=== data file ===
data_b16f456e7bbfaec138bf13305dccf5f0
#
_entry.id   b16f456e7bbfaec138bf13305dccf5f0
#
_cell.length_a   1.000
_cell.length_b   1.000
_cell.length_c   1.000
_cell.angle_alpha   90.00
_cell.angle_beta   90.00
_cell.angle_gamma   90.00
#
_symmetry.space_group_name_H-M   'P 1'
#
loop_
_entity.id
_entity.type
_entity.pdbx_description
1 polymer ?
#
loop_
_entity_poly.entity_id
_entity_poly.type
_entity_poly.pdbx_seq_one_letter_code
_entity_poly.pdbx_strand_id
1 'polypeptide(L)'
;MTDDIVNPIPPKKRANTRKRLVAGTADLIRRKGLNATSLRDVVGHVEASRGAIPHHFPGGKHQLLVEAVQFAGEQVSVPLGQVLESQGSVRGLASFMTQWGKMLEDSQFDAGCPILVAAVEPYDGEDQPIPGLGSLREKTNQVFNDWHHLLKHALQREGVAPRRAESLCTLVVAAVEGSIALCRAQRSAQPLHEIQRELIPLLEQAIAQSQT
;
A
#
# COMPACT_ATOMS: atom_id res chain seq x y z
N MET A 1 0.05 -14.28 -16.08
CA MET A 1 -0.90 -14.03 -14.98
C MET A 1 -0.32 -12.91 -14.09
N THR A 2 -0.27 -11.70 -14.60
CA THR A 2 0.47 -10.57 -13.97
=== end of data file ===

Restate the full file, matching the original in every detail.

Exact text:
data_b16f456e7bbfaec138bf13305dccf5f0
#
_entry.id   b16f456e7bbfaec138bf13305dccf5f0
#
_cell.length_a   1.000
_cell.length_b   1.000
_cell.length_c   1.000
_cell.angle_alpha   90.00
_cell.angle_beta   90.00
_cell.angle_gamma   90.00
#
_symmetry.space_group_name_H-M   'P 1'
#
loop_
_entity.id
_entity.type
_entity.pdbx_description
1 polymer ?
#
loop_
_entity_poly.entity_id
_entity_poly.type
_entity_poly.pdbx_seq_one_letter_code
_entity_poly.pdbx_strand_id
1 'polypeptide(L)'
;MTDDIVNPIPPKKRANTRKRLVAGTADLIRRKGLNATSLRDVVGHVEASRGAIPHHFPGGKHQLLVEAVQFAGEQVSVPLGQVLESQGSVRGLASFMTQWGKMLEDSQFDAGCPILVAAVEPYDGEDQPIPGLGSLREKTNQVFNDWHHLLKHALQREGVAPRRAESLCTLVVAAVEGSIALCRAQRSAQPLHEIQRELIPLLEQAIAQSQT
;
A
#
# COMPACT_ATOMS: atom_id res chain seq x y z
N MET A 1 0.05 -14.28 -16.08
CA MET A 1 -0.90 -14.03 -14.98
C MET A 1 -0.32 -12.91 -14.09
N THR A 2 -0.27 -11.70 -14.60
CA THR A 2 0.47 -10.57 -13.97